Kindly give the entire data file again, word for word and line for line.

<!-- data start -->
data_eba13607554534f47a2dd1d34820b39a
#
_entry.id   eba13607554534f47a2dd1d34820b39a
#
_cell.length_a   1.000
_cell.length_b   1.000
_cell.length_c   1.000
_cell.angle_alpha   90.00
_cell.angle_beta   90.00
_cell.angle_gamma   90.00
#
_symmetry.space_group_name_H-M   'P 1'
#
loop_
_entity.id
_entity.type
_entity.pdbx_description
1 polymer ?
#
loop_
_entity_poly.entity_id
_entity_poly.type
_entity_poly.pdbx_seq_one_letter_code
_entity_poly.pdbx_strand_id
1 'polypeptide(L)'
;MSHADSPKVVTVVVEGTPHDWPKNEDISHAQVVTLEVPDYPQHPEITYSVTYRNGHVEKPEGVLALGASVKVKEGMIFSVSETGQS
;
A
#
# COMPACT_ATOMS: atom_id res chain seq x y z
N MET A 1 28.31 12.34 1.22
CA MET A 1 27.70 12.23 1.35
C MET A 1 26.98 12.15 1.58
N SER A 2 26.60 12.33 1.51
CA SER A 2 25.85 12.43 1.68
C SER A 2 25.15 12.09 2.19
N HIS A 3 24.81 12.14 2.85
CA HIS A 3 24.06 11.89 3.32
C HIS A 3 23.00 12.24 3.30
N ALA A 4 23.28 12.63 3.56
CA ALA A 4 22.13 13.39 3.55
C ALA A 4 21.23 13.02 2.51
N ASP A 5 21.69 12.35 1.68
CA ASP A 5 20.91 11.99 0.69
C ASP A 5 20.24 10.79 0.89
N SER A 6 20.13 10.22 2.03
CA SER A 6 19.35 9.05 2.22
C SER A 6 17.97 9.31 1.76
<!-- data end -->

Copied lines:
data_eba13607554534f47a2dd1d34820b39a
#
_entry.id   eba13607554534f47a2dd1d34820b39a
#
_cell.length_a   1.000
_cell.length_b   1.000
_cell.length_c   1.000
_cell.angle_alpha   90.00
_cell.angle_beta   90.00
_cell.angle_gamma   90.00
#
_symmetry.space_group_name_H-M   'P 1'
#
loop_
_entity.id
_entity.type
_entity.pdbx_description
1 polymer ?
#
loop_
_entity_poly.entity_id
_entity_poly.type
_entity_poly.pdbx_seq_one_letter_code
_entity_poly.pdbx_strand_id
1 'polypeptide(L)'
;MSHADSPKVVTVVVEGTPHDWPKNEDISHAQVVTLEVPDYPQHPEITYSVTYRNGHVEKPEGVLALGASVKVKEGMIFSVSETGQS
;
A
#
# COMPACT_ATOMS: atom_id res chain seq x y z
N MET A 1 28.31 12.34 1.22
CA MET A 1 27.70 12.23 1.35
C MET A 1 26.98 12.15 1.58
N SER A 2 26.60 12.33 1.51
CA SER A 2 25.85 12.43 1.68
C SER A 2 25.15 12.09 2.19
N HIS A 3 24.81 12.14 2.85
CA HIS A 3 24.06 11.89 3.32
C HIS A 3 23.00 12.24 3.30
N ALA A 4 23.28 12.63 3.56
CA ALA A 4 22.13 13.39 3.55
C ALA A 4 21.23 13.02 2.51
N ASP A 5 21.69 12.35 1.68
CA ASP A 5 20.91 11.99 0.69
C ASP A 5 20.24 10.79 0.89
N SER A 6 20.13 10.22 2.03
CA SER A 6 19.35 9.05 2.22
C SER A 6 17.97 9.31 1.76